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Putin’s military bill

Putin’s invasion of Ukraine is another continuation of his way of solving problems. His interventions have one thing in common: minimal concern for civilians and unprecedented brutality. What is the bill of his military interventions?

Putin already gained power during the second Chechen war and ending it was his top priority. It has cost the lives of thousands of Russian soldiers and, above all, the still untold number of Chechens, including civilians: even Putin-installed Kadyrov speaks of 300 000 dead, more conservative estimates speak of 150 000 lives lost, the lowest estimates speak of ten thousand. Putin retains control of Chechnya through the Kadyrov clan, and brutal persecutions against the LGBT+ community are common (so much so that the EU announced narrowly targeted sanctions in 2017).

The twelve-day war with Georgia in 2008 fortunately did not have such a huge number of victims, but it still cost several hundred lives and displaced hundreds of thousands of people from their homes.

The aggression against Ukraine and the illegal annexation of Crimea began in 2014 and, unfortunately, is still ongoing and the death toll is rising. The Kremlin is constantly escalating its aggression, including new declarations that Ukraine has no right to sovereignty or a huge military presence on Ukrainian territory.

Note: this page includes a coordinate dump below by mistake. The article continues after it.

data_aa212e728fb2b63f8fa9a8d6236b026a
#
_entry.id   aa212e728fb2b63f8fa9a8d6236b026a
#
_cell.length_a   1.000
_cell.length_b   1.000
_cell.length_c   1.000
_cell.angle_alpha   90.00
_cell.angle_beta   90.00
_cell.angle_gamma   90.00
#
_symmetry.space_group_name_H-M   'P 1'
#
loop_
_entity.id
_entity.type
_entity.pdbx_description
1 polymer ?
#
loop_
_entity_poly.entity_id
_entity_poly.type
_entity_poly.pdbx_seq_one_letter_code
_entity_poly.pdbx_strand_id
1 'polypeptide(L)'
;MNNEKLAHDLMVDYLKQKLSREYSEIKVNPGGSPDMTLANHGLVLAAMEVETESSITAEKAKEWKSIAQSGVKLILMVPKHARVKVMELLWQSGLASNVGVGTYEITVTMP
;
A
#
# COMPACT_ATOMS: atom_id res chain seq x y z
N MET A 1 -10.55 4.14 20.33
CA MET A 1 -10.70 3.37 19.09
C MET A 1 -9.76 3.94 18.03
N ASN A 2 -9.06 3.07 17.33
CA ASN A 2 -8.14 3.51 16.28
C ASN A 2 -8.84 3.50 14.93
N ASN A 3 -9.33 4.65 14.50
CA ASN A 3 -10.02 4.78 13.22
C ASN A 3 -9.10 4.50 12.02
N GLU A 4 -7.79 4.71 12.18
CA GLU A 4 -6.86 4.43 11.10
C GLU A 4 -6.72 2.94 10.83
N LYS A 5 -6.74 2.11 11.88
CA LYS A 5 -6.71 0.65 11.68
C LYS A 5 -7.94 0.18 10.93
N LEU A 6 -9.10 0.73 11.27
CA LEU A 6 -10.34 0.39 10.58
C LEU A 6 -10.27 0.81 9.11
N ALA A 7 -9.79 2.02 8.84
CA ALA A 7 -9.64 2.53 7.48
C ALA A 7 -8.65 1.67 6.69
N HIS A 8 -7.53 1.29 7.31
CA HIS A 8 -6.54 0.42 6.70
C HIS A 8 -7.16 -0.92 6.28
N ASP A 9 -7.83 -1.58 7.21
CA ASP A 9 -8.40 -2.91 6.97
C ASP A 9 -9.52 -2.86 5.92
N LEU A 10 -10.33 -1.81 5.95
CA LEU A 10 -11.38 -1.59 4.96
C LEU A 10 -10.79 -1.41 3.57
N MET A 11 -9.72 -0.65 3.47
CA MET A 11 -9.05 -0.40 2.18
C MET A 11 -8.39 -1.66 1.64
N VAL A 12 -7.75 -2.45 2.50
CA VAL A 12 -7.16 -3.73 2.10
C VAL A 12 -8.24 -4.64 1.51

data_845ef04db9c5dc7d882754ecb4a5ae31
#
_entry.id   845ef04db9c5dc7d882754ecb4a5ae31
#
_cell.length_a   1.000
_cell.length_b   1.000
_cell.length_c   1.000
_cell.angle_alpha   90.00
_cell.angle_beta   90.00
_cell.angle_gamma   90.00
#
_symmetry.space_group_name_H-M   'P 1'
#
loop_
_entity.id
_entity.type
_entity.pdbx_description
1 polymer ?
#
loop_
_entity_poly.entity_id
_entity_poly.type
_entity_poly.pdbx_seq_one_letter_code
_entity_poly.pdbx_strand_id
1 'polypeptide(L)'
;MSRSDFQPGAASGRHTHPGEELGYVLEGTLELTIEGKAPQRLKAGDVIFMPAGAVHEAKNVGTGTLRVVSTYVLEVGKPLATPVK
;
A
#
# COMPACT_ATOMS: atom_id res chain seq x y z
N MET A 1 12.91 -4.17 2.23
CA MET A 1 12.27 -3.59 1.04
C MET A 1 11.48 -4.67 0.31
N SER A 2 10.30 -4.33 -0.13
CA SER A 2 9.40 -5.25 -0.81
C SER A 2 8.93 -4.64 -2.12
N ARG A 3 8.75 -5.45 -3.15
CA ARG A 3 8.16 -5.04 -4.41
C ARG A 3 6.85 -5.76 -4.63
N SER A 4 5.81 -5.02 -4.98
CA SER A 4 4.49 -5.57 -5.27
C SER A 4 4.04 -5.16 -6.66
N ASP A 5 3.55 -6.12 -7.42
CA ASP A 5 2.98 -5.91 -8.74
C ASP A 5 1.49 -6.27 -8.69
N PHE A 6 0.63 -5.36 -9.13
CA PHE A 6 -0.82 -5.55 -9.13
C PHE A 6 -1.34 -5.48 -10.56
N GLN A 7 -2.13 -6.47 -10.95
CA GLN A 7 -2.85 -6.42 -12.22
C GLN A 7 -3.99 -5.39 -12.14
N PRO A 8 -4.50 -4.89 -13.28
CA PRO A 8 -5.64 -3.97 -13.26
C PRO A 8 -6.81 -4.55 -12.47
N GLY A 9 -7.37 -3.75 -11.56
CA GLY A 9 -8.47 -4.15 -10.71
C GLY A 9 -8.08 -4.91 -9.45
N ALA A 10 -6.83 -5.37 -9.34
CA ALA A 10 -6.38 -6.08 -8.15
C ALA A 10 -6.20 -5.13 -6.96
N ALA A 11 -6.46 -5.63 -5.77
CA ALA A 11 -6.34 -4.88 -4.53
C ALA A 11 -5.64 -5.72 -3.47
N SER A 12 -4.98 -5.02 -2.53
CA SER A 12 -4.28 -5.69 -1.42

We have seen where this can lead when Putin decided to attack Syria. Yes, his troops there also fought against the Islamic State, but he entered the war with the support of a dictator. And his bombing of hospitals and (presumably) deployment of cluster munitions against civilian targets qualify as war crimes.

The Russian Ministry of Defence claims to have neutralized 85,000 IS terrorists in its six years in Syria, a figure that is almost opulent. What we know for sure, on the other hand, is that it is the Assad regime that has tortured and bombed at least tens of thousands of its own citizens. In a country approximately twice the size of the Czech Republic. All this with the support and under the protective wings of Vladimir Putin.

War is always a dirty business. However, the approach of today’s Kremlin stands out from the crowd, especially in how little of a problem it has killing civilians, including its own citizens. We must not allow Kiev to become the new Grozny, Ukraine the new Syria.

A year ago, I had to endure a lot of hate when I criticised the European Union’s approach to Russia as weak and called for the Nord Stream 2 project to be stopped and for sanctions against the Kremlin to be tightened. Today, these measures are becoming a reality. These are suddenly levers with which the EU must put out the fire, and they even seem inadequate in the light of a full-scale invasion.

Together with blocking Russia from SWIFT, we must pull them, even though it was (literally) too late yesterday.

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